partridge

While doing the rounds to promote his small role in the second Night at the Museum movie, Steve Coogan stopped by BBC Radio One and spoke to Edith Bowman. It would have been for her not to push him on plans for future movies and this being England, specifically the chance of an Alan Partridge picture.

Here’s Coogan’s response:

Yeah, we are planning on making a movie. We’re talking at the moment. What it is we’re not quite sure. But yes, there are plans afoot to make a film.

More of their back and forth after the break…

…and you’re back in the room.

Next, Bowman asked if he’d worked out a storyline yet, to which Coogan replied:

We have but I’m not going to tell you what it is.

Alan Partridge, if you don’t know (read: if you don’t live in the UK), is perhaps Coogan’s most successful and popular creation. A sad-sack sports presenter turned chat show host turned early morning DJ (and quite distressingly bad at each of these jobs in turn) he first appeared on the radio show On the Hour. When that translated to the TV show The Day Today, Partridge came along. He was popular enough, not to mention extraordinarily rich in comedy potential, that he was then given his own (fake) chatshow and then sitcom.

Some of the supporting characters to crop up in the various series now seem integral to the whole at least to the extent that they’d feel conspicuous if absent. Bowman asked Coogan if any original cast members would appear, and he responded:

Some of them, hopefully. We’ll see. I’ve got to sit down and decide what it is yet. People who like the TV series won’t be disappointed.

Her final question was a good one:

Are you worried about making Alan Partridge funny in a feature-length film rather than just in a normal half-hour TV show?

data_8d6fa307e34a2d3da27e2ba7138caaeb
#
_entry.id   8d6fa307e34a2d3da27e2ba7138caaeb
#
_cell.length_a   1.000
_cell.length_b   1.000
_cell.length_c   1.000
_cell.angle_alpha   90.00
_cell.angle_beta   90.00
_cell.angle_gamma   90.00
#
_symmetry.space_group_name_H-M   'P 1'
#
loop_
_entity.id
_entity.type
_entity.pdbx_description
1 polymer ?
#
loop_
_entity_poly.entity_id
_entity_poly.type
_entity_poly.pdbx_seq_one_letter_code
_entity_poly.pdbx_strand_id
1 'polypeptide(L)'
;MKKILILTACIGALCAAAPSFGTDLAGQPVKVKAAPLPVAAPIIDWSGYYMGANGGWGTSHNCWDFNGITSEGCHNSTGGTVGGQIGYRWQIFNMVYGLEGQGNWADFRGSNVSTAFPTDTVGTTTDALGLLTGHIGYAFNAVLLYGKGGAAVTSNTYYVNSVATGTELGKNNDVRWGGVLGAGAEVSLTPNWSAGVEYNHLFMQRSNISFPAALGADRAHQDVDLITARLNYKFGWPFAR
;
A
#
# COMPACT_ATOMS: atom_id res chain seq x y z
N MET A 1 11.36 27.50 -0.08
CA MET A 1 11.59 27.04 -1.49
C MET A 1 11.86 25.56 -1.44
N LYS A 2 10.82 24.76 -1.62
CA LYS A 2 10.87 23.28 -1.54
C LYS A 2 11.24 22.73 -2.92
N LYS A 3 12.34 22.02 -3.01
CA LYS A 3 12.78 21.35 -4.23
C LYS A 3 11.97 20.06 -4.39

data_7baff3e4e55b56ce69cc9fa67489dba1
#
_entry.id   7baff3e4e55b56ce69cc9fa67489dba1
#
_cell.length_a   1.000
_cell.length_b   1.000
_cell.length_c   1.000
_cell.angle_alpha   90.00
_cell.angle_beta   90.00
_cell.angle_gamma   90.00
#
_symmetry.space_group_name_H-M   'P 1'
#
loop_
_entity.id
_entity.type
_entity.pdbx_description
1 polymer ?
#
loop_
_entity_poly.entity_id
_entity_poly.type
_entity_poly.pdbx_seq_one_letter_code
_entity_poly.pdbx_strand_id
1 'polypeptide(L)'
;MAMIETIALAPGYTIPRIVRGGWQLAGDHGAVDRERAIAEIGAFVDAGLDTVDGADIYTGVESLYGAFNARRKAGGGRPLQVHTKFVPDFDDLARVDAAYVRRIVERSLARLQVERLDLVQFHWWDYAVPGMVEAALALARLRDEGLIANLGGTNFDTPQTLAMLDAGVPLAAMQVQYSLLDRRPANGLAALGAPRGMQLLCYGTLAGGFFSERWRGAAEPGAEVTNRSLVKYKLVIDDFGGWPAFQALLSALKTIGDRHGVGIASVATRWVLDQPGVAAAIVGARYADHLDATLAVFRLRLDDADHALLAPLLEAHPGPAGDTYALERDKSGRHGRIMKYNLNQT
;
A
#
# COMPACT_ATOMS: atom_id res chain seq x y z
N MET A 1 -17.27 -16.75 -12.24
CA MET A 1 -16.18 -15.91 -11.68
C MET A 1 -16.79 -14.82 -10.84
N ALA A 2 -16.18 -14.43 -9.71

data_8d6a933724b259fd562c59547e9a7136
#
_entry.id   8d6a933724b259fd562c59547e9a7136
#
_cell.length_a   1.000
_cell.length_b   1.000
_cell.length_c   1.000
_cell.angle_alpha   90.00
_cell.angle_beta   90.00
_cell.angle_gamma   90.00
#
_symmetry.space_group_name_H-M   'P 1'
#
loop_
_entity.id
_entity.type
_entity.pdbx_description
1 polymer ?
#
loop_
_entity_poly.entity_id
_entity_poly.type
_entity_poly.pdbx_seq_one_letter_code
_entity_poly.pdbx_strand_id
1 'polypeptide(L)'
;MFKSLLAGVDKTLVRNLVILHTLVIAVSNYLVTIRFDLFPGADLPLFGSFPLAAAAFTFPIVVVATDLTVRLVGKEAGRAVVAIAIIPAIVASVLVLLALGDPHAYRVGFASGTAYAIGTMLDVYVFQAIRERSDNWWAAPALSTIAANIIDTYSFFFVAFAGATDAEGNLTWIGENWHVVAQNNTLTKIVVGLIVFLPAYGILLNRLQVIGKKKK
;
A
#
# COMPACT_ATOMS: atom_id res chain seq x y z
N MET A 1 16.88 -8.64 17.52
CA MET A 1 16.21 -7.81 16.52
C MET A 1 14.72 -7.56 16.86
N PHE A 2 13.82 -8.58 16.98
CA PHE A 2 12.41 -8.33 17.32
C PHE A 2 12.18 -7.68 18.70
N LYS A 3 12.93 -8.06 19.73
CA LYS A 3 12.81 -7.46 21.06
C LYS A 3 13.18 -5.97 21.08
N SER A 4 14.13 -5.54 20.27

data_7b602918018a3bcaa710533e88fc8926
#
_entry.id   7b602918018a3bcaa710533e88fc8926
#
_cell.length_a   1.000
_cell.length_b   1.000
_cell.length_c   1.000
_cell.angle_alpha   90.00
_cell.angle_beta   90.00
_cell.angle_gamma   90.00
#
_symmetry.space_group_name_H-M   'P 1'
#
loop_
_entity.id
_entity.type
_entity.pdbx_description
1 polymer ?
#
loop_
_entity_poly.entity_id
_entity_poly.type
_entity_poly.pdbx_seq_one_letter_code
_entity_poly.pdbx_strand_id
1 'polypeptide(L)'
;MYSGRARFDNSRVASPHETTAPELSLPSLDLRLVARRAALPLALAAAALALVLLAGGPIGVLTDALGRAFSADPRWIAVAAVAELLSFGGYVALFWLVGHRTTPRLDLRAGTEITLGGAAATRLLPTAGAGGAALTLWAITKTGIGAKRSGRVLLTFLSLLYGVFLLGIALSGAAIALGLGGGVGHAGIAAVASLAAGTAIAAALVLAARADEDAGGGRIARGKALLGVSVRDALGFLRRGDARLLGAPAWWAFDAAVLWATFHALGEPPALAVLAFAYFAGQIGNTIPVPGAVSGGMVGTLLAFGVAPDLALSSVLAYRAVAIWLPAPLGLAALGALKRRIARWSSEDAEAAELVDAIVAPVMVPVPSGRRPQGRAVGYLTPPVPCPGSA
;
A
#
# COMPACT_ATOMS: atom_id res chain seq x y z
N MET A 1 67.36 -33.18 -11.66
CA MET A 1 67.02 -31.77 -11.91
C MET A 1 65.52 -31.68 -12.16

And the answer:

That’s a very good point. That’s just something you need to be aware of. You need to be aware of that and it might mean you readdress the character, make him slightly more subtle or build up to it in a different way. But that’s certainly something that’s going to be on our minds but I think Alan is complex enough to sustain something longer.

Also as part of this same publicity rush, Coogan appeared on Simon Mayo’s show on BBC Five Live. He mentioned that during his last live tour he had a joke about Michael Winterbottom, the director behind 24 Hour Party People and A Cock and Bull Story, both of which he had starring roles in. Apparently not a single audience laughed at the gag, which Coogan took as indication that he has two audiences. One of them, he says, loves his character comedy – which would include Alan Partridge – and there’s another, perhaps hipper crowd, aware of his indie film endeavours. The best Partridge film would, I think, bridge the two crowds.

Since premiering at Sundance this year, Armando Iannuci’s In the Loop has already hit UK cinemas to great critical acclaim. Coogan has a small, but very amusing and ultimately crucial role. Iannuci was previously the creator and producer of the various shows to feature Partridge and seems a great choice to direct any feature film version. He would probably do a great deal to ensure the film is sturdy, sharp and relevant – and not just a cash-in exercise or lowest common denominator goof-off.

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